Research has shown that women are victims of 90% of revenge pornography[12]. Revenge porn affects the right of women to dignity uniquely in a way men are not. Steeped deeply in our culture are elements of blame accorded to women for failing to be responsible for the preservation of their dignity thereby making revenge pornography a very (un)unique form of victim-blaming rooted in a focus on autonomy; that the individual was somehow in a position of control to negotiate the boundaries of what was revealed or not revealed about them.[13] In many cases, female victims are blamed for placing themselves in such a vulnerable position, not unlike many arguments made by rape defendants in their own defense with nothing said about her partner who is very often the poster, lashing out in revenge.

In the case of the Babcock student, while the University equally condemned both parties – for having sex – nothing was said about the poster, another student of the school, not even after a belated public apology, which was promptly taken down following huge outrage[14].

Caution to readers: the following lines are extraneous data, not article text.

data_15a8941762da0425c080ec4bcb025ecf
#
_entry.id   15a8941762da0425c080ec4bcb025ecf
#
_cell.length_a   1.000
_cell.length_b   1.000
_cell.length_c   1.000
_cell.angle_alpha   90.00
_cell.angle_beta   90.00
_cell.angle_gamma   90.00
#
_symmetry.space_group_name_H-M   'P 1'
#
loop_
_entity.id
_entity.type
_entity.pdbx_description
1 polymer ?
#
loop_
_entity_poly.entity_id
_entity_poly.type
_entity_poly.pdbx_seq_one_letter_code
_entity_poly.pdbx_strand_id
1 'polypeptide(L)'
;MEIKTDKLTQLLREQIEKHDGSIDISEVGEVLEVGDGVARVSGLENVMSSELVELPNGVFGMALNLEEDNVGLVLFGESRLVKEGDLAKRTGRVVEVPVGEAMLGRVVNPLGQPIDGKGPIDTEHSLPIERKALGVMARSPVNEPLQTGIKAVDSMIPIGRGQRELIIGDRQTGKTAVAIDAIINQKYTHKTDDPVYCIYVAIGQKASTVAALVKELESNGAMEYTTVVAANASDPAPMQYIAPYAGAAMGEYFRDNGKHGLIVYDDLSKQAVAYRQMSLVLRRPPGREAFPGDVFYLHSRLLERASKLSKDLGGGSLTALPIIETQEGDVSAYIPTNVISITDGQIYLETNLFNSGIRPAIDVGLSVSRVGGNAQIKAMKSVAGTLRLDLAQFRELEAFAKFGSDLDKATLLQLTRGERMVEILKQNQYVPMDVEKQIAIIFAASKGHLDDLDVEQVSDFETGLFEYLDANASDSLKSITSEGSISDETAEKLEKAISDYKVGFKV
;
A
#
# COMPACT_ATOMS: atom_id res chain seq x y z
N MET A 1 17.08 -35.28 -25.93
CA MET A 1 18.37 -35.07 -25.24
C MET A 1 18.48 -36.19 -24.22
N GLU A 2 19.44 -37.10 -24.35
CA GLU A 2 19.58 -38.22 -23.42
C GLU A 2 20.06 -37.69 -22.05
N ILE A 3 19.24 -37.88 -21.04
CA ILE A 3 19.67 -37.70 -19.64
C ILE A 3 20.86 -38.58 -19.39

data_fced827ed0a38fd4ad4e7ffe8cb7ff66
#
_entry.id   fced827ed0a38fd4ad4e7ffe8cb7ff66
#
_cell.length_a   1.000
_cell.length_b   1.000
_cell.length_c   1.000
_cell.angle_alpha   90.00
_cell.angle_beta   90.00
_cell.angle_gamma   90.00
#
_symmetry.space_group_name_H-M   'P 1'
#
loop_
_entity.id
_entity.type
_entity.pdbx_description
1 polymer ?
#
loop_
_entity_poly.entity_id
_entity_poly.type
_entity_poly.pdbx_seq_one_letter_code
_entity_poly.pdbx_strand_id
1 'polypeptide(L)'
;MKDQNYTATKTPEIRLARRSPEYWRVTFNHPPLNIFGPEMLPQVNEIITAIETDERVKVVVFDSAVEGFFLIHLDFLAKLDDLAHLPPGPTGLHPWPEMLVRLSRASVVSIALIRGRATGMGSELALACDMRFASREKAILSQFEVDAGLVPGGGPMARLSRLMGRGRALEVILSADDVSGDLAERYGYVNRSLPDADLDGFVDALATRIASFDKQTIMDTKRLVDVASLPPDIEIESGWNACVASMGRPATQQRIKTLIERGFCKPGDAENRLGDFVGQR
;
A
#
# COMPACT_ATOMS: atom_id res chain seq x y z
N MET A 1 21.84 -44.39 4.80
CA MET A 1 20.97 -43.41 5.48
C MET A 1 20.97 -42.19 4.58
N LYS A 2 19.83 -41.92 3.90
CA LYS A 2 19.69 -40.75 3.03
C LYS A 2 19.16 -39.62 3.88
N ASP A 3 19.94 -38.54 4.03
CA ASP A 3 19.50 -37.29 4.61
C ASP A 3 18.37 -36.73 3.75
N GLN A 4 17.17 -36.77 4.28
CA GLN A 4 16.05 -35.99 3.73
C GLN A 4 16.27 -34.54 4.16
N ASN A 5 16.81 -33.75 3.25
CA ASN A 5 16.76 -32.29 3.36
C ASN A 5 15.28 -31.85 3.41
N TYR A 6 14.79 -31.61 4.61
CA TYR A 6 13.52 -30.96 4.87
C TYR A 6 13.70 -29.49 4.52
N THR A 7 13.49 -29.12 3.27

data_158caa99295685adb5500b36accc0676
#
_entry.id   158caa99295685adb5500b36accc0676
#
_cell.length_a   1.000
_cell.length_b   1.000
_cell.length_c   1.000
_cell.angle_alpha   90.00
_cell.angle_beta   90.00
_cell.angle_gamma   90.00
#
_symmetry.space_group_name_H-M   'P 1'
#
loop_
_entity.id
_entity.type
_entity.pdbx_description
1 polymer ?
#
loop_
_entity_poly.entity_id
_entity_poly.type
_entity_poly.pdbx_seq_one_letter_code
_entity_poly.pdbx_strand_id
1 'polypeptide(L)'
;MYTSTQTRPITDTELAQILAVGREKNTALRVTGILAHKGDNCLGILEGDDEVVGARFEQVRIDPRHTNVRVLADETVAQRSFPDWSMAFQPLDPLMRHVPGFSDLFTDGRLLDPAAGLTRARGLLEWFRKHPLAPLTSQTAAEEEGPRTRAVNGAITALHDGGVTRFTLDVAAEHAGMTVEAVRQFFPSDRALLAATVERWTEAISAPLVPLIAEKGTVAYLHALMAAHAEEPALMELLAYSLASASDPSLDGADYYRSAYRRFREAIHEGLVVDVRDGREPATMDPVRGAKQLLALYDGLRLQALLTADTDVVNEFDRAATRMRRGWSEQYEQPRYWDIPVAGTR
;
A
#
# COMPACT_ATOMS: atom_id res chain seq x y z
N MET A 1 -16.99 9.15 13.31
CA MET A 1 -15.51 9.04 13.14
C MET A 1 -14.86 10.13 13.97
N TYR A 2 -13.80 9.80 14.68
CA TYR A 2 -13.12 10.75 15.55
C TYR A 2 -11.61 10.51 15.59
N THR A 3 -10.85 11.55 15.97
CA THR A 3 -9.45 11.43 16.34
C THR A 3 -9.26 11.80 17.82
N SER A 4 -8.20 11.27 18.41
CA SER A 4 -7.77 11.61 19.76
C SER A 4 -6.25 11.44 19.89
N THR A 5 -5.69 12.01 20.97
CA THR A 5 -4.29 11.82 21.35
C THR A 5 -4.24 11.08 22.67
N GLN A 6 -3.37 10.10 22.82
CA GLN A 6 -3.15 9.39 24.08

Revenge pornography has been described as a form of cyberbullying that degrades women sexually and professionally[15]. Cyberbullying itself has been defined as “any behavior performed through electronic or digital media by individuals or groups that repeatedly communicates hostile or aggressive messages intended to inflict harm or discomfort on others”[16].

In an article for The Guardian, Cadwalladr writes about Hunter Moore, described as “the Internet’s most hated man”,[17]for his website dedicated to the uploads of photos of nude women in the following words:

It’s pure misogyny. It’s about hating women. It’s about hurting them. That’s the whole purpose of the site. It wasn’t about the pictures. There were hundreds of people self-submitting photos, but they’re not victims because they are saying: “Hey, you can post my nude picture.” But that wasn’t interesting. The thing is humiliating people. The kind of people who would never post their photo on a site like that, and who have a lot to lose. Who have high-profile jobs, or could have their entire life destroyed. That’s what he found enjoyable. That’s what his followers found enjoyable.[18]